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Electrical short was source of plastics fire

December 14, 1999

Greg Risling

COSTA MESA -- An electrical short in a cluttered storage area may have

sparked a major fire last week that gutted a plastics company,

investigators announced Monday.

Fire officials said they are still looking into the possibility that a

manager who charged up machine heaters before employees came to work may

have also turned on other power switches before he left.

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"He may have turned on the electricity to the area we believe where the

fire originated," said Costa Mesa Fire Marshal Tom Macdouss. "However, it

was an accidental fire."

The fire nearly leveled Newport Plastics Inc. on Airport Loop early

Thursday morning. Dark plumes of smoke rose into the sky near John Wayne

Airport as firefighters battled the blaze for 90 minutes. No one was

injured. A dog named Cheetos, who belonged to the owner of the building,

died in the fire.

As the smoke billowed Thursday, some onlookers and company employees were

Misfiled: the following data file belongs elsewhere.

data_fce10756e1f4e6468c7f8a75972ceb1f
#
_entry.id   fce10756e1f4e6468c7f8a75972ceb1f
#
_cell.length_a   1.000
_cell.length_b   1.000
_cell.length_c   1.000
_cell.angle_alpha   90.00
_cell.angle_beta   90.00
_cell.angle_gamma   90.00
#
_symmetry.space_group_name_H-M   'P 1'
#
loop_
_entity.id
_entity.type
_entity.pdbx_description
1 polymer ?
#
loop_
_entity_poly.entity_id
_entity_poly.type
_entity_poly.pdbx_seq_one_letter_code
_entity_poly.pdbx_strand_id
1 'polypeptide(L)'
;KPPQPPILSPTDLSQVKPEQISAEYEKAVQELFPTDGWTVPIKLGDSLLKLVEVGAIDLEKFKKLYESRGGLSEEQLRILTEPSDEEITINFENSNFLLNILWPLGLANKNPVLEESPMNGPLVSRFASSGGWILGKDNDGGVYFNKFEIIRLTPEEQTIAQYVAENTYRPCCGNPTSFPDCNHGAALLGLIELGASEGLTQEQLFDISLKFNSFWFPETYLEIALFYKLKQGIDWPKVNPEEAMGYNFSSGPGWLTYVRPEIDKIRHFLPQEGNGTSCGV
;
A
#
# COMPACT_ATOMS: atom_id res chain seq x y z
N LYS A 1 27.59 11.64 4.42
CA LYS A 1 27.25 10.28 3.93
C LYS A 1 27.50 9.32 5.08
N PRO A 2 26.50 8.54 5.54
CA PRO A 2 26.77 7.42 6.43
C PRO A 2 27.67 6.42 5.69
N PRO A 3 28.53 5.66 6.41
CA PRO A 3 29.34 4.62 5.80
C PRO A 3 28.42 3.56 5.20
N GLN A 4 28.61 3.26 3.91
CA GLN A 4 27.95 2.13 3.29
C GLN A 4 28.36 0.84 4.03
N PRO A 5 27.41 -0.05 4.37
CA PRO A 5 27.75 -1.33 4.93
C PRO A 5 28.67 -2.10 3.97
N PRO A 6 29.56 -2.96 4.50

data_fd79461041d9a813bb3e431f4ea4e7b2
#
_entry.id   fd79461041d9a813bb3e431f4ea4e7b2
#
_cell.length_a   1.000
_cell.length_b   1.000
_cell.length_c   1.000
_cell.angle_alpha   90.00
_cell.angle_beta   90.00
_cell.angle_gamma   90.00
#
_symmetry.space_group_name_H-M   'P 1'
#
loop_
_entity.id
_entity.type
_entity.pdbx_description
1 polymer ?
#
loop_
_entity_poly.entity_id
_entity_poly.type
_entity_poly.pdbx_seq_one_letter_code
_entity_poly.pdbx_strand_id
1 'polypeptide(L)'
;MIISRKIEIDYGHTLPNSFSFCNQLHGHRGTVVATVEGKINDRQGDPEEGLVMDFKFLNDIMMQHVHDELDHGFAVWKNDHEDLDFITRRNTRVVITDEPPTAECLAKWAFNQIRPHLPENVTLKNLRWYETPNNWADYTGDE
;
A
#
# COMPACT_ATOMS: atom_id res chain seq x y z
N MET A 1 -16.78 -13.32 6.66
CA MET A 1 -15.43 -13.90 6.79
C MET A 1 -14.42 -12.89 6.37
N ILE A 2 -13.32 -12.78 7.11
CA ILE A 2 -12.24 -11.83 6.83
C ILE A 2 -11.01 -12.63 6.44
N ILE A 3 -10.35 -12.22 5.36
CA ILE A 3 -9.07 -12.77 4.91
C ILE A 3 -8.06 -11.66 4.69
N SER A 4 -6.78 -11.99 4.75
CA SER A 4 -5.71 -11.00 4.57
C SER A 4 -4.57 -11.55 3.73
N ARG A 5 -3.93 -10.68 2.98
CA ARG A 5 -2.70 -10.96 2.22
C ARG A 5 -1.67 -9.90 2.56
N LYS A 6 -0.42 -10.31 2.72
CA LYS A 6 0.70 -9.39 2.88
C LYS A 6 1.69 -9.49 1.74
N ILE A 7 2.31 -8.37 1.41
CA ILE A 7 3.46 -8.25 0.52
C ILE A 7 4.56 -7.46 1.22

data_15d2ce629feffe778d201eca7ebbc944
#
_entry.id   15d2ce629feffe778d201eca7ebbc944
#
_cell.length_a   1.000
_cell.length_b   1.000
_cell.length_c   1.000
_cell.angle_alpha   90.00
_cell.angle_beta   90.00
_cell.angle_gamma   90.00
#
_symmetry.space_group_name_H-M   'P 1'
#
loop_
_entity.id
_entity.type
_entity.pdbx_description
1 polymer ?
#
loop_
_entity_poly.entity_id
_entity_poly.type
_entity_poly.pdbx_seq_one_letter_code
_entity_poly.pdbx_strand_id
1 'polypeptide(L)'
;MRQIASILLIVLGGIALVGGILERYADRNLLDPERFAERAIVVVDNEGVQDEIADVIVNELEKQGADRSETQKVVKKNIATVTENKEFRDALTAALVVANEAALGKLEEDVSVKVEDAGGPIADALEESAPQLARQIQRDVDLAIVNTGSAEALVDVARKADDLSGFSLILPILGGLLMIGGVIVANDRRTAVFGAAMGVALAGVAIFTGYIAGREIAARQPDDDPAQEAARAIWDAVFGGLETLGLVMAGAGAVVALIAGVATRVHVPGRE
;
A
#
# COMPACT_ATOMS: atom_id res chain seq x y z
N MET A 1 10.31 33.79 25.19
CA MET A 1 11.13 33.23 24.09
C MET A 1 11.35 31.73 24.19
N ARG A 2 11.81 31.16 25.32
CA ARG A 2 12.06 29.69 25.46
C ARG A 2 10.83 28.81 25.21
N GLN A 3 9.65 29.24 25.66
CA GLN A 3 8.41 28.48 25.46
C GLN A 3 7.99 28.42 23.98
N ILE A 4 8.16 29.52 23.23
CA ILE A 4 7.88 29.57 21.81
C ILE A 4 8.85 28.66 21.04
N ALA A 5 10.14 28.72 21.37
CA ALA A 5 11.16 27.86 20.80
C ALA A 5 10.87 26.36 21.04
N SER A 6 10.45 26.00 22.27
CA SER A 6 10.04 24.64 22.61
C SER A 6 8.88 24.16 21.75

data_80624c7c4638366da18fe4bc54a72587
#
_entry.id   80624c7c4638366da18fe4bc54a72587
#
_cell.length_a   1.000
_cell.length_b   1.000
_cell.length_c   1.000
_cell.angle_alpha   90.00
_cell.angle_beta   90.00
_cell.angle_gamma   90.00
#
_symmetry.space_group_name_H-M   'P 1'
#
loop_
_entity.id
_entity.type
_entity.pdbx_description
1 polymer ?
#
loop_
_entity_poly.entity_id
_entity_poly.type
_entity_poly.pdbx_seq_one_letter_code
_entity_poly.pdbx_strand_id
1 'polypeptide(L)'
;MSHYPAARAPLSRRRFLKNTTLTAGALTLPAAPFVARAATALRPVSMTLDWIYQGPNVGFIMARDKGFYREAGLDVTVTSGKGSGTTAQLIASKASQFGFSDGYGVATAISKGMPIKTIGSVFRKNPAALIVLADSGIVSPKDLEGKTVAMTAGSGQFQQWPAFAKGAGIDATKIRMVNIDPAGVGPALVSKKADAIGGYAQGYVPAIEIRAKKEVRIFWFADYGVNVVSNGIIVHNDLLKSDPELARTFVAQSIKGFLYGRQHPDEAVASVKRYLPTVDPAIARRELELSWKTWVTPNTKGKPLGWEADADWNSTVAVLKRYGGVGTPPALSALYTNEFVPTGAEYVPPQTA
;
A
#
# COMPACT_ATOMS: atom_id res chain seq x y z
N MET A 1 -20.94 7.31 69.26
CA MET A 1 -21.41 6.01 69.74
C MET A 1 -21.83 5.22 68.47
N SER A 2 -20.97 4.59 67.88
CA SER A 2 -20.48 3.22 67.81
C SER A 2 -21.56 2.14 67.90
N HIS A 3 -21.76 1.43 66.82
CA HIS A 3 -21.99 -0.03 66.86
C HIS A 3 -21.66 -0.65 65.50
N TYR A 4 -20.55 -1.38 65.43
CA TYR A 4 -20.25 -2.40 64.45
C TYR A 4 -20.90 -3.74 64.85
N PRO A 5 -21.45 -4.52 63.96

fearful of the toxic fumes they were inhaling. Health officials tested

the area and didn't find any high levels of toxics that were a concern.

Macdouss said the fire appears to have started in a large storage area

that holds the company's raw and finished products along with some

manufacturing equipment. Investigators believe an electrical outlet may

have short-circuited and caused the fire.

Initial damage estimates may exceed $2.5 million because it is unknown

whether some of the expensive equipment inside the building will be

salvageable.

"I wouldn't attempt to put a number on that loss," Macdouss said. "There

are a lot of plastic molds that are very expensive that could be used at

a later time."

Investigators have spent the past three days sifting through the remains.

The job was hampered further by the plastics that first melted under

extreme heat and then hardened after it cooled.

Although some neighbors complained about the company's housekeeping, fire

officials said Newport Plastics had passed previous inspections with

flying colors.

"They are pretty clean every time we check them out," Macdouss added. "We

do an inspection at least once a year, and we haven't found any

problems."

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